We are doubling down on building deep technology modes for our core market base. This includes supply, quality, search, and personalization, marketing and growth. Fiverr’s market base is uniquely complex. We have hundreds of thousands of sellers who have created millions of services listing across more than 550 categories. Each of these sellers listings and categories comes with unique skills, attributes, pricing and scope. Understanding the quality and matching a buyer with a seller is highly complicated.
Not only due to the diversity of services we cover, but also because quality is subjective depending on the buyer and their specific project. The fact that Fiverr is and end-to-end transaction market base gives us not only the ability to truck reviews and ratings, but also powerful data to dissect user behavior and user interactions to understand quality and matching.
Do they came back and buy more? Did the project deliver on time? Was the communication between the buyer and seller smooth? How many dialogues and revisions were needed before a successful delivery? The recently introduced fast response badge is an example of how unlocking metadata can create a meaningful impact on conversion rates. We have built a lot of deep tech over the years to extract those signals and there is so much more to do.
We are also constantly expanding the capabilities of our market base to facilitate larger and more complex projects with longer engagements durations between buyers and sellers. During the quarter, we rolled out project-breaking capabilities to allow buyers to describe projects with complex scope in a structured way. We can then feed the data into the matching engine to provide our best recommendations. This is designed to allow us to understand post order satisfaction with more context to enrich the data and the outlook. This is the magic of Fiverr.
The second area of investment is our upmarket motion. Among our buyers, we have identified tens of thousands with a spending capacity significantly larger than the average spend on our market base today. It is mission critical for us to unlock this potential and that is why we created Fiverr Business. With Fiverr Business we are a lot better at identifying those customers, understanding their freelance hiring needs, listening to their pain points and mapping our key product gaps.
In the last 12 months we started to implement a number of initiatives with Fiverr Business in order to land, expand and improve the overall experience for those business buyers. This includes streamlining onboarding flows, creating a talent-focused browsing experience, stepping up the vetting process, and developing new marketing channels.
We have seen early success in those initiatives. The number of buyers who spent over $10,000 per year increased over 60% compared to a year ago and Fiverr Business to date already represents over 5% of total marketplace GMV. We have barely scratched the surface. There's so much potential ahead of us.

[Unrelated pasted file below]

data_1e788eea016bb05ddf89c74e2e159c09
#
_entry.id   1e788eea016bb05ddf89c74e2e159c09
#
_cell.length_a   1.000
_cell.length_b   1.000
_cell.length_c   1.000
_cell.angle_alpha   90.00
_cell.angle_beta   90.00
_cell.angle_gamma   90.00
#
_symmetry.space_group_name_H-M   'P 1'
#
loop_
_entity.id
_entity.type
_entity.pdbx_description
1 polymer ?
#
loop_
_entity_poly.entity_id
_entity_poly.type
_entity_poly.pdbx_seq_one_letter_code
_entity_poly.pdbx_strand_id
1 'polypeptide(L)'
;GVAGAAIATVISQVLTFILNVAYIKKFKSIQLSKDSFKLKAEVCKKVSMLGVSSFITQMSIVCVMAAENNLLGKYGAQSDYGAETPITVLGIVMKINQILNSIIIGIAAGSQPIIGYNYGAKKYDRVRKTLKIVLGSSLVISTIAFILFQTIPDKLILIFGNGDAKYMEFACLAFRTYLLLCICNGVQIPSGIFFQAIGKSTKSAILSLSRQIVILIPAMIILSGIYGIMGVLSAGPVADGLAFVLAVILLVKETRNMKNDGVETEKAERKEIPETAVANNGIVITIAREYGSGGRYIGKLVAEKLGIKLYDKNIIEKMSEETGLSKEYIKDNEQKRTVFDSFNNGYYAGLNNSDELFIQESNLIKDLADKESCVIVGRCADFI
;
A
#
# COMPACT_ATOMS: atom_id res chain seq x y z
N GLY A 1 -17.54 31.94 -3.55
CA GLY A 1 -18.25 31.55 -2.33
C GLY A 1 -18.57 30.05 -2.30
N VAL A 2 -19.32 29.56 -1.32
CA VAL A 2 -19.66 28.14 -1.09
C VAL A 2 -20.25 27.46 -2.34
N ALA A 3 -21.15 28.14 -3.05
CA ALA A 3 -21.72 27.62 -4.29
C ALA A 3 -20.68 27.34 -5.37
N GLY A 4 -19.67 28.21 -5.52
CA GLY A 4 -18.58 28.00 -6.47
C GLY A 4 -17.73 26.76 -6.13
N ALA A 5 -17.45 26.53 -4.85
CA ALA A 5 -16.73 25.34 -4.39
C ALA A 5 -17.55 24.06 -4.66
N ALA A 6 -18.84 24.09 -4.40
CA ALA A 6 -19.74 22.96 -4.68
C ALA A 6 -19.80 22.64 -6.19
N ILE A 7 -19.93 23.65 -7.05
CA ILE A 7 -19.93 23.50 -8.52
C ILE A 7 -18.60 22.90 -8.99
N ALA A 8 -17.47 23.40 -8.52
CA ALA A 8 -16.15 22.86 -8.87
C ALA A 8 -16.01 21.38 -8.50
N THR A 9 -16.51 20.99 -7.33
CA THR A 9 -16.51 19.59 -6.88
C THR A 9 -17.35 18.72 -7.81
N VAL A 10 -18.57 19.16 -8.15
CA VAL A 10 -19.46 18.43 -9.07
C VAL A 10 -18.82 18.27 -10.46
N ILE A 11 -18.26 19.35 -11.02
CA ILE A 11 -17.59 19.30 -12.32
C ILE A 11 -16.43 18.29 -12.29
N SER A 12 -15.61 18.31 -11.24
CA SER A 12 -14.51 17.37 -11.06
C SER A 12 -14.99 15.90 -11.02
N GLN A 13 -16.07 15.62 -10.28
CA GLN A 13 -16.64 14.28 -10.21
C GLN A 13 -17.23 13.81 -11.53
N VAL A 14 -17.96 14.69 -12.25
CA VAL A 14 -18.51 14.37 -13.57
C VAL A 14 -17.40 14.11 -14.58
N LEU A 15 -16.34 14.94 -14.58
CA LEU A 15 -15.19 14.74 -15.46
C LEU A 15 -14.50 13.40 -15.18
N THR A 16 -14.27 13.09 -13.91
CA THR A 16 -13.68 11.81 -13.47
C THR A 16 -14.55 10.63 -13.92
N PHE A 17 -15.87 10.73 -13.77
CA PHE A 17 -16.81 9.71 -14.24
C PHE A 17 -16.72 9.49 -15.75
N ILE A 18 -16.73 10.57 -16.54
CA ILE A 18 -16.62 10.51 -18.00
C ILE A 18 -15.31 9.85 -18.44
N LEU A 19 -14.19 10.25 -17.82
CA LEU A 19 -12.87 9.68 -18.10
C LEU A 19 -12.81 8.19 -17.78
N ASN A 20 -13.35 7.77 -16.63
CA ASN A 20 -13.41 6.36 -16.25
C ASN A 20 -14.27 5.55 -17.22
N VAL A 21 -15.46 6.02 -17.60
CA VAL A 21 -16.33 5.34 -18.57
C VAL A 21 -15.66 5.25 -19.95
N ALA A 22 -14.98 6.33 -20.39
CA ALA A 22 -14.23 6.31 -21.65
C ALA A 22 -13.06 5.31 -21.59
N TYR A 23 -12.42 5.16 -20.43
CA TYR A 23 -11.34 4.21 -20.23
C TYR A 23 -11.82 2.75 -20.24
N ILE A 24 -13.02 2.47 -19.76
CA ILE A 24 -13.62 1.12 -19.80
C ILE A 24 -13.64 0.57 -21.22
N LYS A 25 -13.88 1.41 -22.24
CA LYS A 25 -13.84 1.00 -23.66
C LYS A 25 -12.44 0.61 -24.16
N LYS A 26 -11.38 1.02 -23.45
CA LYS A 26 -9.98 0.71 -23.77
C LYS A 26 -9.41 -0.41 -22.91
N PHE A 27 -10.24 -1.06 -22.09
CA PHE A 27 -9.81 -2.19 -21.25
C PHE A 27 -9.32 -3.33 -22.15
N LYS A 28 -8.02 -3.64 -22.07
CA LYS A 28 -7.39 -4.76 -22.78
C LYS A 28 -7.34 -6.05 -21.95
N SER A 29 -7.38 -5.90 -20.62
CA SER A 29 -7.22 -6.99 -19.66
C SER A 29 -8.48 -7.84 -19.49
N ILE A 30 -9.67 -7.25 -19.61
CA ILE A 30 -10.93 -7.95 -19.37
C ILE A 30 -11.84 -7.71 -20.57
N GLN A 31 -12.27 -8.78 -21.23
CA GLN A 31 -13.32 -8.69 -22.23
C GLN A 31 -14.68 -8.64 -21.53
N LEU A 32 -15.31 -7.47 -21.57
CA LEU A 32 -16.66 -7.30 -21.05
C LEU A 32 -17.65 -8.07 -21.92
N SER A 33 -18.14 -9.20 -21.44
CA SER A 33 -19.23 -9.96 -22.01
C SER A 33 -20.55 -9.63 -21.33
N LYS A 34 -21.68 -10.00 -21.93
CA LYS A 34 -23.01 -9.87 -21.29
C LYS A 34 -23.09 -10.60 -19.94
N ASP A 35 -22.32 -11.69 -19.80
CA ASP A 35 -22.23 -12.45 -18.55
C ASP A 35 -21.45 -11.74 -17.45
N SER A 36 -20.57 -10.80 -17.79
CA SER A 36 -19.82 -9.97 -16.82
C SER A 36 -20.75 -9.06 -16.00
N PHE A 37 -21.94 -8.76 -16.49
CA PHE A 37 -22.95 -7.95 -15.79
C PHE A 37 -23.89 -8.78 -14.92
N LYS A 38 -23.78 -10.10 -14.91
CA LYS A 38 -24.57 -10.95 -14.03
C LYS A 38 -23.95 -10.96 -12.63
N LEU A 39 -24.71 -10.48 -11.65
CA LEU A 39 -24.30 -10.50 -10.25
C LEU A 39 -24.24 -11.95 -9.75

We believe the online freelancing market opportunity is vast and is in the early innings. As freelancing workflow moved online from offline, just as eCommerce has over the last two decades, we believe the Fiverr market base is ideally positioned to empower this workforce transformation for both businesses and freelancers. While the global economy goes through cycles and so does SMB spending, the consideration of incorporating a freelance workforce as part of the company's strategy talent planning is only going to become more relevant and more urgent. In fact, we see an emerging opportunity for freelancers as a viable alternative to fill talent gaps and provide cost saving for businesses that are cutting costs on full-time employees.
A recent survey we conducted in partnership with Census Wide, indicates that over 80% of businesses are implementing hiring freezes or layoffs, and around half of them plan to use freelancers to fill these gaps. Fiverr will be in a strong position to capture these opportunities when the time comes.
With that, let me turn the call over to Ofer, who will share some financial highlights.
Thank you, Micha and good morning everyone. Our Q2 results demonstrated the combination of a challenging macro environment and our ability to deliver a strong execution with discipline and efficiency under such an environment. In Q2 revenue was $85 million, up 30%. The recent macro headwinds of increasing inflation, higher energy price, rising interest rates, and highly uncertain geopolitical risks, and most significant implication on consumers, SMB, and other world GDPs unexpected, and it is being felt not only in Europe, but also in the U.S. and the rest of the world.